The media organization WikiLeaks has released the first of more than one hundred classified or “otherwise restricted” policies from the US Department of Defense that lay out rules and procedures for detainees in US military custody. The “Detainee Policies” show how the US military has handled detention for the past decade and will be released over the course of the next month, according to a press release.
On the first day of the release, five policies have been posted. The most significant of the postings is the 2002 manual for Camp Delta at the Guantanamo Bay prison.
WikiLeaks editor-in-chief Julian Assange said of the manual, “This document is of significant historical importance. Guantanamo Bay has become the symbol for systematized human rights abuse in the West with good reason.”
The manual contains the following “Confinement Philosophy.”
A detainee is not confined more punishment or discipline by any person, except as provided by law or regulation. Hazing, corporal punishment, harassment, unauthorized exercises, unnecessary restrictions, deprivations and demeaning treatment serve no useful purpose and are prohibited. This SOP sets forth regulations and procedures that ensure fair, firm, impartial and humane treatment of detainees in compliance with law, regulation and United States Military Policy.This “philosophy” has not been followed. For example, it was widely reported in 2005 that Erik Saar, a former Army sergeant and Arabic translator, was writing a book on his experience in Camp Delta. In the camp, “female interrogators” had “tried to break Muslim detainees at the US prison camp in Guantanamo Bay by sexual touching, wearing miniskirts and thong underwear and in one case smearing a Saudi man’s face with fake menstrual blood.” That definitely would be “demeaning treatment” that serves “no useful purpose” other than to break a prisoner and humiliate him.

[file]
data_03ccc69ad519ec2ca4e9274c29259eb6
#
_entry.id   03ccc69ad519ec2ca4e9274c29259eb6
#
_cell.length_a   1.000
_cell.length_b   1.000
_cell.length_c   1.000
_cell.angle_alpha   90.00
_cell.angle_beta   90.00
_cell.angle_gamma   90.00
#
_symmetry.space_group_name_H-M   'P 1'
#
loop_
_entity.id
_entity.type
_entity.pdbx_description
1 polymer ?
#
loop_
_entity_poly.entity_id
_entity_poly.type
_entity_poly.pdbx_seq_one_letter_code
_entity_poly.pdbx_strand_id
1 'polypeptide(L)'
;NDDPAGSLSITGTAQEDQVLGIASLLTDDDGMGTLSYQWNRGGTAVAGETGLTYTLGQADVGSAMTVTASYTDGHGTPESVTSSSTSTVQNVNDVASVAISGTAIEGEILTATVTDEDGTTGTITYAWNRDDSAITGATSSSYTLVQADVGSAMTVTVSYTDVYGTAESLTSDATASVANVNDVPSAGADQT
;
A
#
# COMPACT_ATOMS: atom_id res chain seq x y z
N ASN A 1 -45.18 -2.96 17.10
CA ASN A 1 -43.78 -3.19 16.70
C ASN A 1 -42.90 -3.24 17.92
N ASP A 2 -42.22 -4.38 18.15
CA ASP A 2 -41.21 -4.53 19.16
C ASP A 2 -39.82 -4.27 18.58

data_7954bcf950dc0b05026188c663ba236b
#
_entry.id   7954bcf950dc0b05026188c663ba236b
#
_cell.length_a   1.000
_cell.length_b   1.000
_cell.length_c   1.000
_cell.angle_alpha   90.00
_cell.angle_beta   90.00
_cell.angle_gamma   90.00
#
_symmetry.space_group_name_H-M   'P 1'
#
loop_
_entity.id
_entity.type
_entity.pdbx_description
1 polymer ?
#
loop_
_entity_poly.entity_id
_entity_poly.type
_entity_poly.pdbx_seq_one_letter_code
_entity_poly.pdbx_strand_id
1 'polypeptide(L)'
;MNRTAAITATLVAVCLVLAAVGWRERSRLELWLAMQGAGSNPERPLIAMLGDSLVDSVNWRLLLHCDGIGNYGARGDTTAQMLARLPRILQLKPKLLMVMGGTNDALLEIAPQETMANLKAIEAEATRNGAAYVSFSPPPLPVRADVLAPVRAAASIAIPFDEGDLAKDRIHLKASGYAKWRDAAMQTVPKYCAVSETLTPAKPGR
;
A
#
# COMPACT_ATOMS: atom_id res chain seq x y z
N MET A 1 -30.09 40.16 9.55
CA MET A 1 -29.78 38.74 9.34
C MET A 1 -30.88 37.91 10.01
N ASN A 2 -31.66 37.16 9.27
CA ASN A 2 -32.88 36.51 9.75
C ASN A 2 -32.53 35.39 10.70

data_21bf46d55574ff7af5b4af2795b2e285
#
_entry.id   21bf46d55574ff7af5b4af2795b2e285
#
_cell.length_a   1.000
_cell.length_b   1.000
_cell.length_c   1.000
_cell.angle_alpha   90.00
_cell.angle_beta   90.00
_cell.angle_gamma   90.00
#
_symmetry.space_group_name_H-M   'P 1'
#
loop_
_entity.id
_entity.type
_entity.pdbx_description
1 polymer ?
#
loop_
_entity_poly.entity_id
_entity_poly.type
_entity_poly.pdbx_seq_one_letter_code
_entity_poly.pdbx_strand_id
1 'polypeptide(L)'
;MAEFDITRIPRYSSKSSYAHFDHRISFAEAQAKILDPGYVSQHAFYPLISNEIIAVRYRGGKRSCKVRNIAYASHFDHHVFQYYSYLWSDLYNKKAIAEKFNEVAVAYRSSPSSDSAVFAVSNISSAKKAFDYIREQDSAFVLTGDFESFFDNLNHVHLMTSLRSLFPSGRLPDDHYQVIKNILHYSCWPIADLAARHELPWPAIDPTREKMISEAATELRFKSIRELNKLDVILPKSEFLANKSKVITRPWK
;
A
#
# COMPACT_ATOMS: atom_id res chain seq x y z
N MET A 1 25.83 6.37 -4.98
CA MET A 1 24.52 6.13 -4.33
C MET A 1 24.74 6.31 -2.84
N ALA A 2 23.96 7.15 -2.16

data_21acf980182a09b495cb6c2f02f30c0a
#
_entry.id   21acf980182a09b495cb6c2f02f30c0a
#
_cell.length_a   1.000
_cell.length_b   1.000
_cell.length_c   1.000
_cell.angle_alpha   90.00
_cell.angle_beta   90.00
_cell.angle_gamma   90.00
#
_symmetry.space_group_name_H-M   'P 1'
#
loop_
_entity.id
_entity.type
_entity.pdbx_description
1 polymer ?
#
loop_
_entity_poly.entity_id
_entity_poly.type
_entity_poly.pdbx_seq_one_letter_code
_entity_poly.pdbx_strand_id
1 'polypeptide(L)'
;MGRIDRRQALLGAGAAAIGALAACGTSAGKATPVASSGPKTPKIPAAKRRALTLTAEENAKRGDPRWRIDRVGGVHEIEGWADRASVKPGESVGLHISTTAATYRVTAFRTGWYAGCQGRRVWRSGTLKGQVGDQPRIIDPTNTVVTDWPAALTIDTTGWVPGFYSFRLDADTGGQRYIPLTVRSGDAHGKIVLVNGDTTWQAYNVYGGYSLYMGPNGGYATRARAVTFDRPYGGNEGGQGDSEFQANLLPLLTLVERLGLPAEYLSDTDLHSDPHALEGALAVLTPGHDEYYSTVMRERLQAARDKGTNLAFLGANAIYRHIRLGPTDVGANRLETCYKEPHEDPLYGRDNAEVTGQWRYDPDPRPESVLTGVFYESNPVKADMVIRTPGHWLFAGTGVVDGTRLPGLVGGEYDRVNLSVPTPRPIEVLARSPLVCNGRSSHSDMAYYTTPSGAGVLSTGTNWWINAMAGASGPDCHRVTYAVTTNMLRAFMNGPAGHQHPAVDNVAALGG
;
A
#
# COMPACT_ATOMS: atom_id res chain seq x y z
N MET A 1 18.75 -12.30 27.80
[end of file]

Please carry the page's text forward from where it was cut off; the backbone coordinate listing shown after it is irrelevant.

Read More: WikiLeaks Releases US Military Policies For Detention & Avoiding Accountability For Torture